Jailed journalist charged with distributing “enemy propaganda”

New York, May 23, 2001 — After a postponement, the trial of a jailed Cuban journalist is now scheduled to begin on Friday, May 25.

José Orlando González Bridón, a Cuban journalist and labor activist, has been jailed since December 15, 2000. While the nature of the charges against González Bridón was initially unclear, CPJ has recently determined that he is being prosecuted for his journalistic work. He is one of two journalists currently jailed for their work in Cuba.

Since late December, González Bridón has been confined in Combinado del Este, a prison east of Havana. In late February, he was transferred to a punishment cell for several days after staging a brief hunger strike. Local sources report that he suffers from high blood pressure and has lost considerable weight while in prison.

The government prosecutor has charged González Bridón with distributing “enemy propaganda,” and has requested a seven-year prison sentence.

“Once again, Cuban authorities have shown contempt for the most elementary principles of press freedom,” said CPJ executive director Ann Cooper. “José Orlando González Bridón is in jail today for doing nothing more than his professional duty. He should be released at once, and the charges against him should be dropped.”

Today, Cuba is the only country in the Americas where journalists are in jail because of their work.

Since October 1999, González Bridón has been writing articles for the Miami-based Cuba Free Press Web site. An electronics engineer by trade, he also serves as the secretary general of the Confederation of Cuban Democratic Workers (CTDC), an illegal trade union.

In the case report, González Bridón is accused of joining counter-revolutionary groups, meeting with antisocial elements, and giving distorted information to Miami-based radio stations, according to local sources.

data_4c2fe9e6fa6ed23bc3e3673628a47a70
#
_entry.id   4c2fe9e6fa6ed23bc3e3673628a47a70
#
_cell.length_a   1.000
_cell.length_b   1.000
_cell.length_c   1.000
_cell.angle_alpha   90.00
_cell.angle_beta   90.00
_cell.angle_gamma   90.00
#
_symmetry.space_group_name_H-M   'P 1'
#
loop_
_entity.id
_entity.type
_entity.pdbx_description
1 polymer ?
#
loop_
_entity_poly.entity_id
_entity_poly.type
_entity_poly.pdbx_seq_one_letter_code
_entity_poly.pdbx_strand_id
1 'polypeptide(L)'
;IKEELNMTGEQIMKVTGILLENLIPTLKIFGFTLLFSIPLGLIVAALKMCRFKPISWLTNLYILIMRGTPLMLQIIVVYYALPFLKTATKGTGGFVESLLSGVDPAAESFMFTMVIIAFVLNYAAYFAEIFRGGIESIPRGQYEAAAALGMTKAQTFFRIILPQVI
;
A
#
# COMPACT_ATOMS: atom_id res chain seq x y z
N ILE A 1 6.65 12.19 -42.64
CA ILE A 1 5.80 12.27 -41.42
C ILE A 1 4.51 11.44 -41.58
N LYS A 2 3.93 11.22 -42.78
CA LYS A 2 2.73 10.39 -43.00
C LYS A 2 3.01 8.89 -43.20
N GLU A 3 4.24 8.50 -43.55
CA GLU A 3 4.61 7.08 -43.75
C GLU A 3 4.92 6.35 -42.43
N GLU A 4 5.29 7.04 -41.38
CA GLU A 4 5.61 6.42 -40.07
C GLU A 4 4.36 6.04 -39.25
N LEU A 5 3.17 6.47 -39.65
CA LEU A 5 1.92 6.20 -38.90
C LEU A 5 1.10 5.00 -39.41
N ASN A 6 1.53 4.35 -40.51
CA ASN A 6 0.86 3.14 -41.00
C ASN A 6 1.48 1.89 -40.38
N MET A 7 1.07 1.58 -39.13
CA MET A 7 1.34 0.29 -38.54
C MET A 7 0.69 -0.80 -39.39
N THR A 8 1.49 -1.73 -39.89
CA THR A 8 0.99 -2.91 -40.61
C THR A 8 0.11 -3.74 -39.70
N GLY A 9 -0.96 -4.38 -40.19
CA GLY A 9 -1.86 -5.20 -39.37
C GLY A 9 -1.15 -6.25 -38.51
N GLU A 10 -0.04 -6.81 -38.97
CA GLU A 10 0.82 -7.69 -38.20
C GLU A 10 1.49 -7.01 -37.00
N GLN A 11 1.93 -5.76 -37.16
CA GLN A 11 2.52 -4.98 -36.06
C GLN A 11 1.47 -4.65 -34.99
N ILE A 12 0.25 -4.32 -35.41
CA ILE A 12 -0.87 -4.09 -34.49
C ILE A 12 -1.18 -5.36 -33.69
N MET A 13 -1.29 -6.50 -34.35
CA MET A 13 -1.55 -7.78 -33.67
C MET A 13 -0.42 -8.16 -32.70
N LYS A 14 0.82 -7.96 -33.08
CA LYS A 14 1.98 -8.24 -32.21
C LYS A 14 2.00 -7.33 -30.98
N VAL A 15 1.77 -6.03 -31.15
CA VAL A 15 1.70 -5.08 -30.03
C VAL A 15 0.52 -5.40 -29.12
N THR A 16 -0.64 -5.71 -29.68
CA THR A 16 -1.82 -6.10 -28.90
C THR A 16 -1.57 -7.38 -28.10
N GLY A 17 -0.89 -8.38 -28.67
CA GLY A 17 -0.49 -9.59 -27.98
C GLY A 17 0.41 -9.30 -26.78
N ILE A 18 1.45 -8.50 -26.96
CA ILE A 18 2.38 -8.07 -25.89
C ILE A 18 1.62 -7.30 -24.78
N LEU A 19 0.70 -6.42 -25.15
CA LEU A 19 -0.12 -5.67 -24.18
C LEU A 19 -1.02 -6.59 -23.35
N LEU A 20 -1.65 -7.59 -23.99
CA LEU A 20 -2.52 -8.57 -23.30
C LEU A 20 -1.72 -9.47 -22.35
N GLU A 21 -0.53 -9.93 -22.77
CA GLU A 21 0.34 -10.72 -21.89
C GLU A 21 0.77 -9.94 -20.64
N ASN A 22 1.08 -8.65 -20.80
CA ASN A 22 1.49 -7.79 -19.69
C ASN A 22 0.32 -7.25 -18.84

The journalist has also been accused of spreading false information regarding the death of a fellow labor activist in a domestic abuse case. An article by González Bridón, posted to the Cuba Free Press site on August 5, 2000, alleged that Joanna González Herrera, CTDC’s national coordinator, had died as a result of police negligence.

The first oral hearings in the trial were scheduled for May 11 at a Municipal People’s Court in Havana, but were cancelled 12 hours before they were set to begin. State Security Department (DSE) authorities told González Bridón’s family that it had been unable to notify witnesses.

Political observers in Cuba, however, believe González Bridón’s trial and that of another dissident were postponed because President Fidel Castro Ruz was touring Asia and the Middle East at the time, and Cuban authorities feared that foreign journalists might bring up the two trials at President Castro’s press conferences overseas. The trial is now scheduled to begin on May 25.

Another Cuban independent journalist, Bernardo Arévalo Padrón, remains jailed. Arévalo Padrón, founder of the Línea Sur Press news agency in the central province of Cienfuegos, has been imprisoned since 1997 for showing “lack of respect” for Castro and Cuban State Council member Carlos Lage. The journalist is currently in the labor camp El Diamante, in Cienfuegos, despite being eligible for parole. His health has suffered as a result of his prolonged imprisonment.